Wednesday, August 31st, 2016
While everyday objects like clothespins and cups still play crucial roles in most patients’ journeys toward recovery, new technology is constantly changing the rehabilitation game. From video chats with doctors to robotic gloves and interactive video games, stroke recovery and rehabilitation tools have come a long way in the past decade. This new stroke recovery technology is helping link neuroplasticity and learning. A key part in recovery from a stroke.
This new stroke technology gives patients more repetitions, practice time and intensity compared to previous movement trainings. Not to mention this new technology is also more interactive, attention grabbing and really helps motivate the patient. These new technologies are really helping harness the brain’s ability to repair itself in ways that haven’t been seen before.
Tuesday, August 2nd, 2016
Rehabilitation is a crucial part of stroke recovery, and rehabilitation nursing can be one of the best services to enlist in recovering from a stroke. This resource guide will cover everything you need to know about rehabilitation nursing for stroke recovery. From its main purpose and benefits, to the questions you need to ask before selecting a rehabilitation center, we’ve got you covered.
Thursday, February 18th, 2016
This guest post was provided to us by Hoang Tran from Hands On Therapy
So maybe you have had an injury to your body such as a broken bone or surgery, an injury to your brain such as a stroke or a brain injury, or have a condition that is affecting your ability to function independently like you were before such as Parkinson’s. If any one of these conditions affect how you live your life and how you want to function with less difficulty, you may be looking for an Occupational Therapist. I am and occupational therapist and certified hand therapist. With some 15 years of experience now, I’ve had the opportunity to see a great deal of patients in various settings and with various conditions. I have been asked a lot of questions along the way, and there are also a lot of questions that I want my patients to make sure they ask when seeking out certain type of help.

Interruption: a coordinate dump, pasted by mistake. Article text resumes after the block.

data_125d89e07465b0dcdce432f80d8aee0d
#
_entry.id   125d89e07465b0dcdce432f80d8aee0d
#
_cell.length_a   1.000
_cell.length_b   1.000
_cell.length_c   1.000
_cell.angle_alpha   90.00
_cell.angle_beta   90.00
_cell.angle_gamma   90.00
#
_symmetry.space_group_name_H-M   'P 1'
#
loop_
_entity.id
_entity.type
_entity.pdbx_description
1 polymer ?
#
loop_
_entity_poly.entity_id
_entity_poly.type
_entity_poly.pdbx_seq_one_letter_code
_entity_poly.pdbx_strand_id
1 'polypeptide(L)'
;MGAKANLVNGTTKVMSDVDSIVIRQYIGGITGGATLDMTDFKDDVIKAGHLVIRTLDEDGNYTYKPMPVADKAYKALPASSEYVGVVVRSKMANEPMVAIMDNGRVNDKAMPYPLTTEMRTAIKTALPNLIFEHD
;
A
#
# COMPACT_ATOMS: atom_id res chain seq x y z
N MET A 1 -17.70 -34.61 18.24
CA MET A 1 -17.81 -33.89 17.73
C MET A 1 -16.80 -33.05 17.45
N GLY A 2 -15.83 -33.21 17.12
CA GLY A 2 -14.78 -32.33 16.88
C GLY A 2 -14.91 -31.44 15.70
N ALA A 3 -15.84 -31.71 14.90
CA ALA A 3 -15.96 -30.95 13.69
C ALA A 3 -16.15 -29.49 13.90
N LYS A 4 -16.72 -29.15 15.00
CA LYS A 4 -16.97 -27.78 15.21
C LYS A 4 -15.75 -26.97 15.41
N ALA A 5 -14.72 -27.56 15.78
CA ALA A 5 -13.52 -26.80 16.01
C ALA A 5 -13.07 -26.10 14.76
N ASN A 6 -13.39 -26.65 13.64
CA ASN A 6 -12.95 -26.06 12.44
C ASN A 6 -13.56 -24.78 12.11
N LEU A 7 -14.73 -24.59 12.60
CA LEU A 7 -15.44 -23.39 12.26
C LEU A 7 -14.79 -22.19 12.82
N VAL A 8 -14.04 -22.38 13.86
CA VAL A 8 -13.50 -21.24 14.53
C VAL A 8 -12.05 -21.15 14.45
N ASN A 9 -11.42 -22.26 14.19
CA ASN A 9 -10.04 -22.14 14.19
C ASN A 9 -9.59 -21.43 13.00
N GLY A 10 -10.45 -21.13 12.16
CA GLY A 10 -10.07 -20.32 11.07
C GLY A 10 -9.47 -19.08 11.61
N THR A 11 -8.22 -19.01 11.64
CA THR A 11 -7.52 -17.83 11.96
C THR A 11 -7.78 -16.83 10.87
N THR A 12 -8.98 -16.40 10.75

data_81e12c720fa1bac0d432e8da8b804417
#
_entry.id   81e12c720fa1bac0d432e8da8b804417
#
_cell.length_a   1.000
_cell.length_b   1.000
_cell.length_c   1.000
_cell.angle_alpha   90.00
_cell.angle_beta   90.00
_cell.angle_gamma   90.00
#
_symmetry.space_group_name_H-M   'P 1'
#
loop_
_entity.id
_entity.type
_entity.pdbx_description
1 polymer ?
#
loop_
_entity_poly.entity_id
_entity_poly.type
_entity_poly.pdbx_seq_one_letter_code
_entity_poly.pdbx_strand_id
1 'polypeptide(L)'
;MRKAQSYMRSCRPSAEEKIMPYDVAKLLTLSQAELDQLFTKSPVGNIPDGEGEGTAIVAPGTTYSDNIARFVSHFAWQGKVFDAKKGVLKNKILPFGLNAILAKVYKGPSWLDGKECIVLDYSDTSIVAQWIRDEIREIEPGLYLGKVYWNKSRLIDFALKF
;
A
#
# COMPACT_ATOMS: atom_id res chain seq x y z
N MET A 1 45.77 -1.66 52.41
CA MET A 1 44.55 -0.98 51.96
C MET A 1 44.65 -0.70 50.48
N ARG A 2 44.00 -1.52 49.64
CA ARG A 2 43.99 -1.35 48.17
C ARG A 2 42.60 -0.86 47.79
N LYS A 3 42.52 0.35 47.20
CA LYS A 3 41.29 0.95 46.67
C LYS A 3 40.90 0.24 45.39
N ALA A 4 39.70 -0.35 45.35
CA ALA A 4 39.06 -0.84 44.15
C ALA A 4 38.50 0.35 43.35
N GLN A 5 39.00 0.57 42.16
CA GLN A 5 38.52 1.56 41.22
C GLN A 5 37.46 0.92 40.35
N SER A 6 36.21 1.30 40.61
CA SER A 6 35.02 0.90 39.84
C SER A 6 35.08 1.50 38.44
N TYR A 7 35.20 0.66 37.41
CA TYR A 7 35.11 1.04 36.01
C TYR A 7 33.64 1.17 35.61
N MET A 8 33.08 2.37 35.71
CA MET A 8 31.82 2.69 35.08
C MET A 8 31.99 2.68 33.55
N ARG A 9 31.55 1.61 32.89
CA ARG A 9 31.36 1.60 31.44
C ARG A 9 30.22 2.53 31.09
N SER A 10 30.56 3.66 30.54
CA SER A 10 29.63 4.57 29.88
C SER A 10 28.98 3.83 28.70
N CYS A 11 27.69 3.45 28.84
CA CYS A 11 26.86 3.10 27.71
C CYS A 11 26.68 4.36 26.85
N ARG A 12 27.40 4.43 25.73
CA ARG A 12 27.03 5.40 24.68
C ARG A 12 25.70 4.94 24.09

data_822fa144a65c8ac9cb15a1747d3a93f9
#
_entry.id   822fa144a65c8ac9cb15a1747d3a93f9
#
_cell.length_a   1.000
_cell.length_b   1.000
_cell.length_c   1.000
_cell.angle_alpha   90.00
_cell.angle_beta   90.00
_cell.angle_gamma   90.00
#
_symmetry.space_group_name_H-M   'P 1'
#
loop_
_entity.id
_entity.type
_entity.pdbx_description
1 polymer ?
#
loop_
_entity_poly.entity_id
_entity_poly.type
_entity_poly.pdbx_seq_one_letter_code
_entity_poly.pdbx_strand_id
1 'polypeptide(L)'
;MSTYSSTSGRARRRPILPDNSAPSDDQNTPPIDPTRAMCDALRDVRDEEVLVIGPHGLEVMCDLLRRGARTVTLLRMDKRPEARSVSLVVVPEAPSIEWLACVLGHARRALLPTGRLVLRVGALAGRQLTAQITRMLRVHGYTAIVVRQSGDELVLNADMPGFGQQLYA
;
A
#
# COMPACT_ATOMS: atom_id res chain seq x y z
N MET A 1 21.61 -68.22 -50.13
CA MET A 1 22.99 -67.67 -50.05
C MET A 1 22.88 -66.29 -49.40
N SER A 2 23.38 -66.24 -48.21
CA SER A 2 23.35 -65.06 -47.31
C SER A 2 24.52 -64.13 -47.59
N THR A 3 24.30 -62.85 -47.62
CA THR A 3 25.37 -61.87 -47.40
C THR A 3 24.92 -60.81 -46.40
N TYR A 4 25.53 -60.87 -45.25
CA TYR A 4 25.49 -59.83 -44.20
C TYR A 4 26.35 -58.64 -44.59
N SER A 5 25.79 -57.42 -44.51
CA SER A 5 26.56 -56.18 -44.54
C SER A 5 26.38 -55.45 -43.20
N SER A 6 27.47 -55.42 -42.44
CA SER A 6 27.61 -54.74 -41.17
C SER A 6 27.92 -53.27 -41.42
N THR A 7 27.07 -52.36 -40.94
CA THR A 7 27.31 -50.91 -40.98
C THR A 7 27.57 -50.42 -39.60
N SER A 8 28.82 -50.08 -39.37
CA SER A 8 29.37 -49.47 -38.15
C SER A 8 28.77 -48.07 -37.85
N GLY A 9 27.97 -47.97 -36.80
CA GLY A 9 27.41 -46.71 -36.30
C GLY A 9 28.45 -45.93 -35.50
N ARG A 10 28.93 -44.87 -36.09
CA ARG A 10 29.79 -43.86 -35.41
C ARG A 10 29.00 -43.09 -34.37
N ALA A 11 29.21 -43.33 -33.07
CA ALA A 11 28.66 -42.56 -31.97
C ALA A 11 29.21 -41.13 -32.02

Shannon Scott, OTR/L
Thursday, December 19th, 2013
According to the American Heart Association (AHA, 2013) stroke can occur at any age however recent studies indicate that over the past 15 years there has been an increase in the incidence of ischemic stroke occurring in young adults (George, Tong, Kuklina, & Labarthe, 2011). Risks associated with increased obesity, hypertension, diabetes, and tobacco and alcohol use have been proposed factors contributing to this rise (George et al., 2011). With increased rates of survival, younger individuals are living longer with disability and the direct and indirect costs associated with healthcare and lost productivity can be significant (George et al., 2011; Wolf, Baum, & Connor, 2009). According to AHA (2013), loss of earnings is projected to be the highest costs associated with stroke.
Shannon Scott, OTR/L
Thursday, June 6th, 2013
As clinicians, our ability to provide therapy services to clients is influenced by federal laws and regulations, administrative laws from agencies, and sometimes case law. It becomes challenging to keep track of all the changes that occur in the laws, rules, and regulations that impact our practice. More often, we are aware of changes that negatively impact our ability to provide comprehensive and medically necessary skilled services to achieve optimum client outcomes, such as therapy caps. We are also aware of changes in regulations that impact what we document and the way we document.
Shannon Scott, OTR/L
Thursday, April 25th, 2013
As many of you are already aware, those billing to Medicare for therapy coverage now have to report functional outcome data for clients in the form of new non-payable G codes. The G codes are designed to capture the primary issue for which therapy is being provided for. This includes issues such as mobility, changing/maintaining body position, carrying/moving/handling objects, and self-care to name a few. G codes are accompanied by modifiers which indicate the client’s area of limitation and are designed to help track functional changes over time which subsequently results in payment information. These codes are required to not only to be included in the claim to Medicare but also in the client’s medical record with an indication of what tools and outcome measures were used to assess functional outcome. Reporting started in January for a trial 6 month period and beginning July 1/13 claims will not be accepted without the required functional data.